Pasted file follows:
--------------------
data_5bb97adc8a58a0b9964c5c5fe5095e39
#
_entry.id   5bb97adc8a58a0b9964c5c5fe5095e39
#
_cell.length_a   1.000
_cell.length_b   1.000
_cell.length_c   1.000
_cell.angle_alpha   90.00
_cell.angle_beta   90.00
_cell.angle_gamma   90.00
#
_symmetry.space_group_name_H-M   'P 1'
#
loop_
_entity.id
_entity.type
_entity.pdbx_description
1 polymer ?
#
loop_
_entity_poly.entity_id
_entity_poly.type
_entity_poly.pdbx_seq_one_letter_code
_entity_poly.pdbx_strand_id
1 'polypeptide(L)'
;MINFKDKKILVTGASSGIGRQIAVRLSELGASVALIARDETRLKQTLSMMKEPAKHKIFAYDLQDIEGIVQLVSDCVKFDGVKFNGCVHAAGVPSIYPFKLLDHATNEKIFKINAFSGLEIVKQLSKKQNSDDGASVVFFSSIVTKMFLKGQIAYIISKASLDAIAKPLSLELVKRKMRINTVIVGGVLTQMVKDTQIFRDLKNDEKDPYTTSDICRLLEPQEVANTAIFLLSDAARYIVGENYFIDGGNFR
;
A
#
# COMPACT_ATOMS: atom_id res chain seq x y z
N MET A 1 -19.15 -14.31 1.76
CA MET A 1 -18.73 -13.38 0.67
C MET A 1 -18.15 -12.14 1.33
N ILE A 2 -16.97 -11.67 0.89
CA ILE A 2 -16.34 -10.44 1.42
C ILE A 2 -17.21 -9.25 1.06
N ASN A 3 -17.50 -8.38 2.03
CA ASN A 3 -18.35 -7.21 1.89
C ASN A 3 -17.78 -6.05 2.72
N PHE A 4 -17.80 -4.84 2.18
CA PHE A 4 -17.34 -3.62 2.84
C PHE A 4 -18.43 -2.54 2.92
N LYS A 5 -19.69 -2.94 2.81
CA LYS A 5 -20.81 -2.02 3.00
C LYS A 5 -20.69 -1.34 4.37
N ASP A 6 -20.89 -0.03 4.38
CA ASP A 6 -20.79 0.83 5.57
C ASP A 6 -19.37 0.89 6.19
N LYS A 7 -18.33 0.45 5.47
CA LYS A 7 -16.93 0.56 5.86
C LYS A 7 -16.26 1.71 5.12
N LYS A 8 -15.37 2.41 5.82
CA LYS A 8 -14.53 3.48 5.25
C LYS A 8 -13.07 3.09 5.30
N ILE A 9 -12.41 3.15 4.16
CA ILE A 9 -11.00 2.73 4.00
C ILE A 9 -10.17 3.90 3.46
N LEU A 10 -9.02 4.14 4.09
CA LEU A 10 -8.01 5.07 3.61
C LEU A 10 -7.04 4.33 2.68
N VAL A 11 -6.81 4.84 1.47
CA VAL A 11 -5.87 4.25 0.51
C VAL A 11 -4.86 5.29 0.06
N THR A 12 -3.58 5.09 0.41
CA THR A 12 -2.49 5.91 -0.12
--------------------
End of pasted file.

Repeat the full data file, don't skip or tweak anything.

data_5bb97adc8a58a0b9964c5c5fe5095e39
#
_entry.id   5bb97adc8a58a0b9964c5c5fe5095e39
#
_cell.length_a   1.000
_cell.length_b   1.000
_cell.length_c   1.000
_cell.angle_alpha   90.00
_cell.angle_beta   90.00
_cell.angle_gamma   90.00
#
_symmetry.space_group_name_H-M   'P 1'
#
loop_
_entity.id
_entity.type
_entity.pdbx_description
1 polymer ?
#
loop_
_entity_poly.entity_id
_entity_poly.type
_entity_poly.pdbx_seq_one_letter_code
_entity_poly.pdbx_strand_id
1 'polypeptide(L)'
;MINFKDKKILVTGASSGIGRQIAVRLSELGASVALIARDETRLKQTLSMMKEPAKHKIFAYDLQDIEGIVQLVSDCVKFDGVKFNGCVHAAGVPSIYPFKLLDHATNEKIFKINAFSGLEIVKQLSKKQNSDDGASVVFFSSIVTKMFLKGQIAYIISKASLDAIAKPLSLELVKRKMRINTVIVGGVLTQMVKDTQIFRDLKNDEKDPYTTSDICRLLEPQEVANTAIFLLSDAARYIVGENYFIDGGNFR
;
A
#
# COMPACT_ATOMS: atom_id res chain seq x y z
N MET A 1 -19.15 -14.31 1.76
CA MET A 1 -18.73 -13.38 0.67
C MET A 1 -18.15 -12.14 1.33
N ILE A 2 -16.97 -11.67 0.89
CA ILE A 2 -16.34 -10.44 1.42
C ILE A 2 -17.21 -9.25 1.06
N ASN A 3 -17.50 -8.38 2.03
CA ASN A 3 -18.35 -7.21 1.89
C ASN A 3 -17.78 -6.05 2.72
N PHE A 4 -17.80 -4.84 2.18
CA PHE A 4 -17.34 -3.62 2.84
C PHE A 4 -18.43 -2.54 2.92
N LYS A 5 -19.69 -2.94 2.81
CA LYS A 5 -20.81 -2.02 3.00
C LYS A 5 -20.69 -1.34 4.37
N ASP A 6 -20.89 -0.03 4.38
CA ASP A 6 -20.79 0.83 5.57
C ASP A 6 -19.37 0.89 6.19
N LYS A 7 -18.33 0.45 5.47
CA LYS A 7 -16.93 0.56 5.86
C LYS A 7 -16.26 1.71 5.12
N LYS A 8 -15.37 2.41 5.82
CA LYS A 8 -14.53 3.48 5.25
C LYS A 8 -13.07 3.09 5.30
N ILE A 9 -12.41 3.15 4.16
CA ILE A 9 -11.00 2.73 4.00
C ILE A 9 -10.17 3.90 3.46
N LEU A 10 -9.02 4.14 4.09
CA LEU A 10 -8.01 5.07 3.61
C LEU A 10 -7.04 4.33 2.68
N VAL A 11 -6.81 4.84 1.47
CA VAL A 11 -5.87 4.25 0.51
C VAL A 11 -4.86 5.29 0.06
N THR A 12 -3.58 5.09 0.41
CA THR A 12 -2.49 5.91 -0.12